Whakaari White Island trial: Owners make second bid to dismiss charges

The owners of Whakaari White Island have made a second bid to get charges against them thrown out.

Peter, James and Andrew Buttle's lawyer argued WorkSafe produced no evidence to prove any one of them had failed in their duty of care to tourists in the 2019 eruption that killed 22 people.

For Peter Buttle and his brothers Andrew and James, arriving in court on Thursday morning, the wheels of justice have moved far too slowly.

"Your honour, this has gone on for quite some time, there is absolutely no surprise," the Buttles' lawyer, James Cairney, told Judge Evangelos Thomas.

"We should not be at the point now and saying we need to find the evidence that goes to the elements of the offence."

The brothers all arrived to hear their lawyer arguing once more for the case against them to be thrown out. 

The High Court turned down an appeal this week but, at the conclusion of WorkSafe's evidence, Cairney took one more shot.

"So when we ask about how thorough is this investigation, we can say, I suggest, we struggle to call this an investigation at all," Cairney said.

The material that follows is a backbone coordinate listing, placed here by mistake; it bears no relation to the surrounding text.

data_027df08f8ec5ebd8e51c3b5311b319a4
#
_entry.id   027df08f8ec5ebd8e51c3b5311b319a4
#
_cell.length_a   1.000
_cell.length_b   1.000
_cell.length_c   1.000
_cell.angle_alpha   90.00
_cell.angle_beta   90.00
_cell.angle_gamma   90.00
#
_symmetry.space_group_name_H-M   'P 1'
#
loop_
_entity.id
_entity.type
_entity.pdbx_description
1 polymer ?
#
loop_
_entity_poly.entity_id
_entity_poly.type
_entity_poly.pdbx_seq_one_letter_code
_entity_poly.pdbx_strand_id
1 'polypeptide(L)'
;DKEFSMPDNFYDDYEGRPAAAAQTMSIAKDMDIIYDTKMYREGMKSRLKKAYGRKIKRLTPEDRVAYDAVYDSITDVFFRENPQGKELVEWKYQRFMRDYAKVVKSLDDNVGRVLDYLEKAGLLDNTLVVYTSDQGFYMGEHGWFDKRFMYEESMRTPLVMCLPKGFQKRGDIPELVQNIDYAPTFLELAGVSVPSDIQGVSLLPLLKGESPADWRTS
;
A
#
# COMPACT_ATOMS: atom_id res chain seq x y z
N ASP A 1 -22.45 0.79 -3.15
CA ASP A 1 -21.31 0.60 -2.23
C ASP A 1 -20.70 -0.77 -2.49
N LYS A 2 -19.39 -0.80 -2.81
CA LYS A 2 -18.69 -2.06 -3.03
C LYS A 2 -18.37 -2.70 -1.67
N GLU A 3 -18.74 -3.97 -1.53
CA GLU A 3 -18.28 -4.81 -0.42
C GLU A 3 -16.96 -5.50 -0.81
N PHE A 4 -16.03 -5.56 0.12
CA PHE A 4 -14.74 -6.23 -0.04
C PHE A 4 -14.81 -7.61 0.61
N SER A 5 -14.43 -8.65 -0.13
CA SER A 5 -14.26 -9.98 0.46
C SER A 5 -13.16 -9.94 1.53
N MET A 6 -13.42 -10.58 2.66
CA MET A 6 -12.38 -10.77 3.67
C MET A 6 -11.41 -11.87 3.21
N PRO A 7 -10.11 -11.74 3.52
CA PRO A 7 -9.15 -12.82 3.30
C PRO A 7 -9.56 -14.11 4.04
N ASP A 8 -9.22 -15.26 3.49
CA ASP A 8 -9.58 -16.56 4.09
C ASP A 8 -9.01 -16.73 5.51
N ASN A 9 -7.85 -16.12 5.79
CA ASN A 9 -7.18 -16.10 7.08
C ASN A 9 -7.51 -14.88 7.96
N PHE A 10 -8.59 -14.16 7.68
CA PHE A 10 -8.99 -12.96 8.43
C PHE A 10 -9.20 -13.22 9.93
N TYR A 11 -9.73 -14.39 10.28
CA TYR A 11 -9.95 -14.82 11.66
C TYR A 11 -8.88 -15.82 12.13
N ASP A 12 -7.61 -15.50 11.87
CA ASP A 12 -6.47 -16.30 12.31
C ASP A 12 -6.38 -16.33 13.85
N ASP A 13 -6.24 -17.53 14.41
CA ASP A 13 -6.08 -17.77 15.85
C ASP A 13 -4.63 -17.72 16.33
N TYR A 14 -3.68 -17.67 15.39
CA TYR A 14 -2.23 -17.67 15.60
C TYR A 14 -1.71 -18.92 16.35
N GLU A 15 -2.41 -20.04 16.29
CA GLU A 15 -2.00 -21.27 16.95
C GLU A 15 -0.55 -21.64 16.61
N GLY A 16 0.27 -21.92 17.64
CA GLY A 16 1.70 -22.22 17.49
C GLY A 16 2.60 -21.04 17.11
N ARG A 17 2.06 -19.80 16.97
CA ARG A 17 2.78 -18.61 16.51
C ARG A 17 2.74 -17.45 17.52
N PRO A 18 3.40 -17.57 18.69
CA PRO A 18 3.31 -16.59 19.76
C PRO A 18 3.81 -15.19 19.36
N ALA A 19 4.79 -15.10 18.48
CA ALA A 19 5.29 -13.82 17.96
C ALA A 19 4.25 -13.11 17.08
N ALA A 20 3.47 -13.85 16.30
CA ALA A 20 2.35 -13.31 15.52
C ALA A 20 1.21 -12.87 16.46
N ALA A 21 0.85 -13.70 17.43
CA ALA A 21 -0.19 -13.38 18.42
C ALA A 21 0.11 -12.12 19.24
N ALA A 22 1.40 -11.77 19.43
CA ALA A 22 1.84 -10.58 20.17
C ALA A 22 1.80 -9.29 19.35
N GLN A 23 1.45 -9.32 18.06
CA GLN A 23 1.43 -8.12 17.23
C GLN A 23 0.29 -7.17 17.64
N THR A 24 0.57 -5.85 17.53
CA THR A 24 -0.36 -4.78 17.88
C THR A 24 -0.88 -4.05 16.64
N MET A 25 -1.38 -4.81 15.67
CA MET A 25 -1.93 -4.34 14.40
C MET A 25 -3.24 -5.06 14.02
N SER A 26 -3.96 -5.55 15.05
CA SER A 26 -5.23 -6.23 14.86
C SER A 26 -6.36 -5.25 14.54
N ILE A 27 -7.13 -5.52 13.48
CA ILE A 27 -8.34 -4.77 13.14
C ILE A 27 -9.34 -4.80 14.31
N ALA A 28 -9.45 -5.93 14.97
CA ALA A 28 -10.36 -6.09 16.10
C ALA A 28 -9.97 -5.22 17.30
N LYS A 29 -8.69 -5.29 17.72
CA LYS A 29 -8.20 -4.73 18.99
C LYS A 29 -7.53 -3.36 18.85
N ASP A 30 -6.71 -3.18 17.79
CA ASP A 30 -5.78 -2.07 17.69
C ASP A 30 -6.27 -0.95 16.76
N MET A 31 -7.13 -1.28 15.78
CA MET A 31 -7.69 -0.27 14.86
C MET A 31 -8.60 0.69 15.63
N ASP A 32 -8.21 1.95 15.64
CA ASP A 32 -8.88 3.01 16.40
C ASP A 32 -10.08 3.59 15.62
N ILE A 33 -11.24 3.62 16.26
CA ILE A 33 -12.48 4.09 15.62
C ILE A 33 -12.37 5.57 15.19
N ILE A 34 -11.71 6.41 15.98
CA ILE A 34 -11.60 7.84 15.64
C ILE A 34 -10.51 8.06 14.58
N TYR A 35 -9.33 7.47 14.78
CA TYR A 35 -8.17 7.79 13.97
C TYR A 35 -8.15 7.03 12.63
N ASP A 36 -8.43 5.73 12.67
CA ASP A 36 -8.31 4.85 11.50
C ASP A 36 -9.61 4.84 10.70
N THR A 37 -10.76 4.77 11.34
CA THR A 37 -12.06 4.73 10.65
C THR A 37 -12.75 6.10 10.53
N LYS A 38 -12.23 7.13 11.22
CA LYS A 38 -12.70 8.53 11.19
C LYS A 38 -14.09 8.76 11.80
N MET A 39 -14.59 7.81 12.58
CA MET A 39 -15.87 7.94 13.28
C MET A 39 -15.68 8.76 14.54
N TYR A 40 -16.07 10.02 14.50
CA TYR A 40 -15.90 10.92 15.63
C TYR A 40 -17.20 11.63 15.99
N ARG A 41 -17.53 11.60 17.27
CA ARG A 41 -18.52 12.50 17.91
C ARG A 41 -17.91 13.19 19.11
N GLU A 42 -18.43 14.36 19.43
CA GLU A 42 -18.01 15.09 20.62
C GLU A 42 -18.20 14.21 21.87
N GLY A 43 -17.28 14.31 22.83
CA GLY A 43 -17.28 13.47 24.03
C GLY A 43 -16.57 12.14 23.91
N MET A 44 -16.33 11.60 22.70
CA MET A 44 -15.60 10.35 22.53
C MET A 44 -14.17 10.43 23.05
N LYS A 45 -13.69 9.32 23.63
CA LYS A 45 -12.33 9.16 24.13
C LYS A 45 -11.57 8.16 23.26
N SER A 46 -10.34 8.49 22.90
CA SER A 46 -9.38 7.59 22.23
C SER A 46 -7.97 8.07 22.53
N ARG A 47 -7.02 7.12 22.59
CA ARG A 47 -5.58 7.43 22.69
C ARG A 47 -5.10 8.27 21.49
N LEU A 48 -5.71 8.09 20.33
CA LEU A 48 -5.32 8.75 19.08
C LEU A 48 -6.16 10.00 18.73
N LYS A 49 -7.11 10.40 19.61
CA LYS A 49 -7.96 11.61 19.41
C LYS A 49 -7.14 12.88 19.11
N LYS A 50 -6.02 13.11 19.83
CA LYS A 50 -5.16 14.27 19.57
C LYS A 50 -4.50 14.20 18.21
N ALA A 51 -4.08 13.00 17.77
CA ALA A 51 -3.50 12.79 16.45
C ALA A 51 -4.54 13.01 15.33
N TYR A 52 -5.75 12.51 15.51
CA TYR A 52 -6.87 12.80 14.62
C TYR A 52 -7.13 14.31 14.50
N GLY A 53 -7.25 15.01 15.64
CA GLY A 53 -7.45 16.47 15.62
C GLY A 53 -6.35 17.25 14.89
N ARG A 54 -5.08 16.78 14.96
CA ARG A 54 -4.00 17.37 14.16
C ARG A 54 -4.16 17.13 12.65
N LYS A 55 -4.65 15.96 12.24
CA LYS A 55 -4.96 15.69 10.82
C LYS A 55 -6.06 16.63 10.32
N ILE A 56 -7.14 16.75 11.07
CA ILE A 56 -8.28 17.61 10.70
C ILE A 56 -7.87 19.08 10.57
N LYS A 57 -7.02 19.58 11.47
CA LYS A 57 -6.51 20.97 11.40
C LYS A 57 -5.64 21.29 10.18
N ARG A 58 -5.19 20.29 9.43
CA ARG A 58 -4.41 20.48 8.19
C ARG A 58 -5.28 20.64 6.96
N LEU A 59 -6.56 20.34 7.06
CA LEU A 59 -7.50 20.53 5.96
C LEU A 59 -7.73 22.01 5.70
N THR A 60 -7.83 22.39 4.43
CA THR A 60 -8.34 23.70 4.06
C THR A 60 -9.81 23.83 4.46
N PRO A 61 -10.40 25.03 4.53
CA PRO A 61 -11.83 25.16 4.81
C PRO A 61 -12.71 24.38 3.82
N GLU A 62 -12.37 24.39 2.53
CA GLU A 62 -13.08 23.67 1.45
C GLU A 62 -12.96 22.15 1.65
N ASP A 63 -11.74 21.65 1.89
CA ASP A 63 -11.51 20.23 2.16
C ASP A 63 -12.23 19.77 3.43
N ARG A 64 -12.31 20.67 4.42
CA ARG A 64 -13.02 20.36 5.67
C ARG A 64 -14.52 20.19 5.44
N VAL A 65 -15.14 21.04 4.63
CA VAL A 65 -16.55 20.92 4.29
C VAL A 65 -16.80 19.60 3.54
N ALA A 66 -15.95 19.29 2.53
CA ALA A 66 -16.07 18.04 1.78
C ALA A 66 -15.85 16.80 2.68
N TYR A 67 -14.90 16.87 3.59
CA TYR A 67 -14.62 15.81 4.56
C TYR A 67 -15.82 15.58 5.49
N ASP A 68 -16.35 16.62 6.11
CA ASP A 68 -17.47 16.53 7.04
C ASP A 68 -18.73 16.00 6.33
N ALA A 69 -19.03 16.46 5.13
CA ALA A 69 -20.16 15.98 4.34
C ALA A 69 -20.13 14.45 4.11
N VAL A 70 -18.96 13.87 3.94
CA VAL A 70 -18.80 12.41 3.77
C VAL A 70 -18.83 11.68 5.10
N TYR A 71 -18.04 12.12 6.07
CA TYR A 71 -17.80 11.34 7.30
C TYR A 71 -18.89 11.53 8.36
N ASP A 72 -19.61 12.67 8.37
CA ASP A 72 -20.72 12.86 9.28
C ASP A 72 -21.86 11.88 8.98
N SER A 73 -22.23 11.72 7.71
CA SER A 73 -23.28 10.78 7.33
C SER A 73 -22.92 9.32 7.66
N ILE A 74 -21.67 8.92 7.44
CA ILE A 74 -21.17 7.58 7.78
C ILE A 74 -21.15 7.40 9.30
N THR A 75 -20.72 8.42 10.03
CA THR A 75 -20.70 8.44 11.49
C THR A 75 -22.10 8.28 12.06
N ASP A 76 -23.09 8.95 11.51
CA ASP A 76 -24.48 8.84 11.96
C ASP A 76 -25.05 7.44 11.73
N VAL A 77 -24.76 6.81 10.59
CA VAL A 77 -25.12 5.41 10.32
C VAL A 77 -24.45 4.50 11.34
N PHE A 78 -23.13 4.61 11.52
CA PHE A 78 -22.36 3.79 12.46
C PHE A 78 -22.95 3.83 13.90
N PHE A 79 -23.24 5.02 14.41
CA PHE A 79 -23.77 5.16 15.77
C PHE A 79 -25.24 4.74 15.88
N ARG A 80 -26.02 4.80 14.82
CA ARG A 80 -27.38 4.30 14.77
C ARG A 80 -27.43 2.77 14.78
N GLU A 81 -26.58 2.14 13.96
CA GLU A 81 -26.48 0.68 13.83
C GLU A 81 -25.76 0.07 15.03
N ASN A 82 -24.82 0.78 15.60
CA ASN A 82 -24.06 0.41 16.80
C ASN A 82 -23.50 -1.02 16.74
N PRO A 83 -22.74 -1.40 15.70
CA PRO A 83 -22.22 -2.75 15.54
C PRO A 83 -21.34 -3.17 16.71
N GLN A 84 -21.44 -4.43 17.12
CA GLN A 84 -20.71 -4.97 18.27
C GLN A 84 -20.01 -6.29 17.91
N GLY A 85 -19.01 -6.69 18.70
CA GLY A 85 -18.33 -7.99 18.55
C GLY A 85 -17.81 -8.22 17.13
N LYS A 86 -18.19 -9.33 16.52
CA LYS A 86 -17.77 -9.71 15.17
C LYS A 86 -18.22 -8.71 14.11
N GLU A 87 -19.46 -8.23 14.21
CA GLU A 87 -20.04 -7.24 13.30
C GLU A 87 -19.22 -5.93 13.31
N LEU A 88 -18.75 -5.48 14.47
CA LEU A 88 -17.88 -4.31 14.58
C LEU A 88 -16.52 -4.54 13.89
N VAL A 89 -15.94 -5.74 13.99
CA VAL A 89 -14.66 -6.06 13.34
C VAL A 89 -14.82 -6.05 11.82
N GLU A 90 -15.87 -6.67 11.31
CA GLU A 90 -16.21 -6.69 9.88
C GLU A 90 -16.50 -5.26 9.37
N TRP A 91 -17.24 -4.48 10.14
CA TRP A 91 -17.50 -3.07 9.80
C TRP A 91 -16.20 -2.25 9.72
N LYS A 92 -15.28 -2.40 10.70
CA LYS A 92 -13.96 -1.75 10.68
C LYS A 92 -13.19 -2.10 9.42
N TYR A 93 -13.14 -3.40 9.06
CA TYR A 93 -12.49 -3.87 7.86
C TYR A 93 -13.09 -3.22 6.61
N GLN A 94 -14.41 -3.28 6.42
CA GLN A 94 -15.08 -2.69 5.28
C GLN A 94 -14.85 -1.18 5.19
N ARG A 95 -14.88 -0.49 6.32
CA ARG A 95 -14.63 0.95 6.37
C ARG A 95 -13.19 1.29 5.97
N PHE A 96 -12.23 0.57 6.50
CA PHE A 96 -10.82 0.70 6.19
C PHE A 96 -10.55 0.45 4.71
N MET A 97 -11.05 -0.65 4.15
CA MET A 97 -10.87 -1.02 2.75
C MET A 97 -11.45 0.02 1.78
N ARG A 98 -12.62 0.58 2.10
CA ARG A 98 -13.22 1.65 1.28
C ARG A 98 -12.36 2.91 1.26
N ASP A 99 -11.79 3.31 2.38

Cairney said WorkSafe's investigation was "utterly flawed."

"In respect of its non-investigation into the three directors or its half-baked investigation into the three directors," he continued.

WorkSafe argues the three Buttle brothers neglected their duty to the tourists on Whakaari White Island even though three people at WorkSafe had earlier recommended no action against them.

"It was an investigation into other parties, things spun off about these individuals, they were lumped together as the Buttles."

Cairney said investigators never looked at the nitty-gritty of how the Buttles operated their company, Whakaari Management Limited, or its finances.

"We don't know how decisions were made, we don't know any roles in respect of them."

He said, at one point, James Buttle told a meeting tours should stop or go based purely on Volcanic Alert Levels (VALs), a move which would have lost revenue.

"There's a horrible irony in that had a VAL 2 limit been part of the system, there would have been no tours from November 17 and no tours on December 9 when Whakaari erupted," he said.

WorkSafe will respond on Friday with the judge indicating he'll decide by Tuesday before the defendants open their case.